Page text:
The bankruptcy filing the national organization is going through is a deferred payment for the failings of that era. Victims deserve compensation and support; I also want them to know that Scouting is different and better because of their honesty and courage.


Today, I think Will Rogers' opinion from the 1920's is still true. When there were controversies around the program back then, he went to a Boy scout jamboree, and after looking around and listening, Rogers said "The only problem with Boy Scouts is, there aren't enough of them." 

Monday, February 17, 2020

Faith Works 2-22-20

Faith Works 2-22-20

Jeff Gill


Practical reasons for going to church



Obviously as a parish minister, I have a bias in favor of attending weekly worship.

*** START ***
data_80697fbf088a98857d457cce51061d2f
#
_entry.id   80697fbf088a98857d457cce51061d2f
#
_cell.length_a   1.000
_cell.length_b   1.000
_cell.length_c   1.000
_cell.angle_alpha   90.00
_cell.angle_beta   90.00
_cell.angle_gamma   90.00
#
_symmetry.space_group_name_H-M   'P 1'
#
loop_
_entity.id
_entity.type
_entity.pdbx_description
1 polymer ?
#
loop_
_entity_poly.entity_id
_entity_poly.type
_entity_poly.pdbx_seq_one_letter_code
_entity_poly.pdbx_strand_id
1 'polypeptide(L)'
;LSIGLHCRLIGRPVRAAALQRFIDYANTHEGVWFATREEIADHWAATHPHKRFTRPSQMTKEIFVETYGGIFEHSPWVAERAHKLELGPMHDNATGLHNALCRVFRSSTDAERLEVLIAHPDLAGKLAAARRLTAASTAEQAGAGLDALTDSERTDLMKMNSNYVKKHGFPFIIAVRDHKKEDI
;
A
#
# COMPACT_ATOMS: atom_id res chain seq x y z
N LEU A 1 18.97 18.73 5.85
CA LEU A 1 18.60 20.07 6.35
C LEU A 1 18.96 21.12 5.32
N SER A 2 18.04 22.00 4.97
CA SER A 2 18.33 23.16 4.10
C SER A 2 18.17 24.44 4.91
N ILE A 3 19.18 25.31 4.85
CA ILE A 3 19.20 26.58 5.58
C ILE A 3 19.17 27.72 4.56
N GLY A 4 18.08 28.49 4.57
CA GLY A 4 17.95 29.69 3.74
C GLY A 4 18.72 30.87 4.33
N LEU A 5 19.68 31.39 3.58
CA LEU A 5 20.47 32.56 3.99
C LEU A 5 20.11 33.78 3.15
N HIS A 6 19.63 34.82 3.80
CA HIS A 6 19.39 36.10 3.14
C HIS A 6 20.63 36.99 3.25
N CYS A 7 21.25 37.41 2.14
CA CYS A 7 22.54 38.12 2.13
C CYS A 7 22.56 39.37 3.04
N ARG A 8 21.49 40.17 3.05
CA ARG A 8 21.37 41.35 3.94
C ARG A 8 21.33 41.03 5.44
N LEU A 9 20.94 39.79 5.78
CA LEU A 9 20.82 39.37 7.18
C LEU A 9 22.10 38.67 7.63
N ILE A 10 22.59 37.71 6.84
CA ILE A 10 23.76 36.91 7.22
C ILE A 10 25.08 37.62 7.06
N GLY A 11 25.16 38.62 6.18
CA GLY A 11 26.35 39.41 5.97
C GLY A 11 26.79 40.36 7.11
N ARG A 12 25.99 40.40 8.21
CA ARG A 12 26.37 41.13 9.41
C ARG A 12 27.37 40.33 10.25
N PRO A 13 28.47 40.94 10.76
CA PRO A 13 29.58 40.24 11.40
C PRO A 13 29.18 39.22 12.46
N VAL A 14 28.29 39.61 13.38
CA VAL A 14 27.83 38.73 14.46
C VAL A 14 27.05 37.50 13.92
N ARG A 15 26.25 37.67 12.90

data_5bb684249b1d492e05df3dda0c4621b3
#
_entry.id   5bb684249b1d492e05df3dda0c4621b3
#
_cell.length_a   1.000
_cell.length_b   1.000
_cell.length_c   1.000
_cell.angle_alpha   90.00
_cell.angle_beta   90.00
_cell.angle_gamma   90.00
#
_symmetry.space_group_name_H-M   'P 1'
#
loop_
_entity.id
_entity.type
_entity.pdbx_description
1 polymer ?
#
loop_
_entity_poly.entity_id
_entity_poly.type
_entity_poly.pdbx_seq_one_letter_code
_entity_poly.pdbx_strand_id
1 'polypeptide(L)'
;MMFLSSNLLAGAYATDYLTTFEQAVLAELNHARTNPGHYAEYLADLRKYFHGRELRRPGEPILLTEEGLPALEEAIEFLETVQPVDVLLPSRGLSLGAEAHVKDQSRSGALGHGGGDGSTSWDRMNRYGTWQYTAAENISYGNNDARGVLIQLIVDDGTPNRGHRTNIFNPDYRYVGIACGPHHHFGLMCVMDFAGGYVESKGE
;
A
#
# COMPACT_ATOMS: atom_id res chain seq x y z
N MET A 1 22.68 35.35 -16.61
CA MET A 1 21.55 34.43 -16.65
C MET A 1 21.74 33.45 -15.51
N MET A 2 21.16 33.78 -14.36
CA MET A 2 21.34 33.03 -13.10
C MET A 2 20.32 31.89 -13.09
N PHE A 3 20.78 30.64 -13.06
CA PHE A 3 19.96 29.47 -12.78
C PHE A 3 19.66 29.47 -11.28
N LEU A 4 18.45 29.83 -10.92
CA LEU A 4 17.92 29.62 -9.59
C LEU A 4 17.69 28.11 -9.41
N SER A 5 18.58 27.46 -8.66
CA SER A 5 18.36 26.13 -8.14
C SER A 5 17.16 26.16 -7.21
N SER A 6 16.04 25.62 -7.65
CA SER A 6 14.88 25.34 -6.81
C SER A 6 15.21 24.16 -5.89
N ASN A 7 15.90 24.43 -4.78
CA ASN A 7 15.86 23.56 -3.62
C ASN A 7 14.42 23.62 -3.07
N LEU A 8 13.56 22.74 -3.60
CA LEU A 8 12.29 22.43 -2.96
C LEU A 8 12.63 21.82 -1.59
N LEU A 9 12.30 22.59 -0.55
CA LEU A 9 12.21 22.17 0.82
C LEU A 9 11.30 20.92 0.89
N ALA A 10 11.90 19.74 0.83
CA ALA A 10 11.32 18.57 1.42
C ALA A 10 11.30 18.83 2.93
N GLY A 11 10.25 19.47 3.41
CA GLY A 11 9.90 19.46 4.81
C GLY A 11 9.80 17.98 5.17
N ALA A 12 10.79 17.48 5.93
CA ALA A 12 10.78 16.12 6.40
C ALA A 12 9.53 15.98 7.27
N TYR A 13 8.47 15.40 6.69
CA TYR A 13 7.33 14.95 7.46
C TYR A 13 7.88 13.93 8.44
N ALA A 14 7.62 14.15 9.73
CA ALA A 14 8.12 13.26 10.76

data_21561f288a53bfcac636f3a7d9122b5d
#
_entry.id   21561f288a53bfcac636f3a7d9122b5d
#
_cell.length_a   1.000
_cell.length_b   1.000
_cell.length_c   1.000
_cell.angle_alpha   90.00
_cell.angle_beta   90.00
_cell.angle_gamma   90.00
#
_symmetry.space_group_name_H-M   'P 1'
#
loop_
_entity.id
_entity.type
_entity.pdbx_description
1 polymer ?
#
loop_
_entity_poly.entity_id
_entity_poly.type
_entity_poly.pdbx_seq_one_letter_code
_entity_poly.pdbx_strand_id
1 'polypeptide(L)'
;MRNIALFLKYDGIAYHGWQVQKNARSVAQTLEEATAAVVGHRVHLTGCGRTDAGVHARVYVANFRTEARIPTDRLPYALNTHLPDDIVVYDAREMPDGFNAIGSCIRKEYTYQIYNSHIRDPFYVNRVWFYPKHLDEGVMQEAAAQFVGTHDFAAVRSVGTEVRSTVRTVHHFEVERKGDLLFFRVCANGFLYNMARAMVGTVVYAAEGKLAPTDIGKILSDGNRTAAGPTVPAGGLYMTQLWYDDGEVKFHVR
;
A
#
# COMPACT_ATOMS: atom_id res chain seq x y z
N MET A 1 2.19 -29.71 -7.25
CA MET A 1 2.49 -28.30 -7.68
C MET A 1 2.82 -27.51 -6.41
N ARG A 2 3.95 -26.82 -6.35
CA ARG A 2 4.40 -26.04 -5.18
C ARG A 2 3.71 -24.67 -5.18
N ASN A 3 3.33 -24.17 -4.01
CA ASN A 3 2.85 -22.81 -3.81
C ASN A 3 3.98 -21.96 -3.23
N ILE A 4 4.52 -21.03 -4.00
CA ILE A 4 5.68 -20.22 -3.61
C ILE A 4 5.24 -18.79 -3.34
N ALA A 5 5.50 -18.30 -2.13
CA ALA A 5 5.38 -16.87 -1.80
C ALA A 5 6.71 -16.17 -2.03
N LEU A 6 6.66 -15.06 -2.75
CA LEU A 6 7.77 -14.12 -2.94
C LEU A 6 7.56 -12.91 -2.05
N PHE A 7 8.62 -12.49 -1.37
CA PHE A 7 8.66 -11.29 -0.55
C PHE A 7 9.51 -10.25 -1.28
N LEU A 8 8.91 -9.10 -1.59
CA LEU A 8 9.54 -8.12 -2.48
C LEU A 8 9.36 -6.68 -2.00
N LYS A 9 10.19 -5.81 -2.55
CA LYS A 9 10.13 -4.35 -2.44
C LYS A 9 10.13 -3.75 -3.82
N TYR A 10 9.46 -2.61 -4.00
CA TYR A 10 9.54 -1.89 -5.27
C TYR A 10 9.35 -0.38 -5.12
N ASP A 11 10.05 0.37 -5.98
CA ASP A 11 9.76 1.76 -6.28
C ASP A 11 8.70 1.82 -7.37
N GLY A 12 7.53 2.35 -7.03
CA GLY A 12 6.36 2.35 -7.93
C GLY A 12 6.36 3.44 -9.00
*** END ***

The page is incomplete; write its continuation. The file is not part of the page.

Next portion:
There are many arguments made for regular church attendance, and I know non-attenders can find many of the usual ones somewhat self-serving, especially when working clergy are making them.


I can't change who I am, but I'd like to offer up some slightly different reasons that are why I go to church regularly, even when I'm on vacation or on the road. It may not be my tradition or even faith, but a religious service each week is important, for what I think of as practical if personal reasons.


Well, practical to me, anyhow.


Why do I attend worship?


Reason one: to stop time. Science fiction author Ray Cummings first said a hundred years ago that "Time is what keeps everything from happening at once," and many physicists have borrowed that line. But in ordinary existence, especially our modern 24/7 lives where everything is always open and anything can be ordered at 2 am and text messages or email show up all hours . . . we need something to give order and structure to our week.